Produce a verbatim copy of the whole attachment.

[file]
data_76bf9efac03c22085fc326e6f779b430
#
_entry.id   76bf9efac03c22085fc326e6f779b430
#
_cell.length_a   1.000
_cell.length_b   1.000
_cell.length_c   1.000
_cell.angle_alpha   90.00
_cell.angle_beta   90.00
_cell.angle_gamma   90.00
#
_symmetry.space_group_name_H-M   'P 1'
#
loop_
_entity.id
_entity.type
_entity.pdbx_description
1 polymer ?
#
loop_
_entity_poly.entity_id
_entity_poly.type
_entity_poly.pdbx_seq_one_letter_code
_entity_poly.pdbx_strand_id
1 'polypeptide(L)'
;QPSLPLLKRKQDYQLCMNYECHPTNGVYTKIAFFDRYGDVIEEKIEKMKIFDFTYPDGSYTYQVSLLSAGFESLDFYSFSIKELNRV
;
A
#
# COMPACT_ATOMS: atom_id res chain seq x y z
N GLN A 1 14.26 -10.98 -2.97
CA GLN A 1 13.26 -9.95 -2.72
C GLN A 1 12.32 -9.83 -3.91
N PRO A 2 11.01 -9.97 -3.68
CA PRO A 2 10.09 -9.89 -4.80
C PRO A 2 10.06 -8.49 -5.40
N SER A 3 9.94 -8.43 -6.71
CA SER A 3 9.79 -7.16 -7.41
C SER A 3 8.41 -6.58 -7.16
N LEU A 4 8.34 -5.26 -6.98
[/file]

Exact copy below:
data_76bf9efac03c22085fc326e6f779b430
#
_entry.id   76bf9efac03c22085fc326e6f779b430
#
_cell.length_a   1.000
_cell.length_b   1.000
_cell.length_c   1.000
_cell.angle_alpha   90.00
_cell.angle_beta   90.00
_cell.angle_gamma   90.00
#
_symmetry.space_group_name_H-M   'P 1'
#
loop_
_entity.id
_entity.type
_entity.pdbx_description
1 polymer ?
#
loop_
_entity_poly.entity_id
_entity_poly.type
_entity_poly.pdbx_seq_one_letter_code
_entity_poly.pdbx_strand_id
1 'polypeptide(L)'
;QPSLPLLKRKQDYQLCMNYECHPTNGVYTKIAFFDRYGDVIEEKIEKMKIFDFTYPDGSYTYQVSLLSAGFESLDFYSFSIKELNRV
;
A
#
# COMPACT_ATOMS: atom_id res chain seq x y z
N GLN A 1 14.26 -10.98 -2.97
CA GLN A 1 13.26 -9.95 -2.72
C GLN A 1 12.32 -9.83 -3.91
N PRO A 2 11.01 -9.97 -3.68
CA PRO A 2 10.09 -9.89 -4.80
C PRO A 2 10.06 -8.49 -5.40
N SER A 3 9.94 -8.43 -6.71
CA SER A 3 9.79 -7.16 -7.41
C SER A 3 8.41 -6.58 -7.16
N LEU A 4 8.34 -5.26 -6.98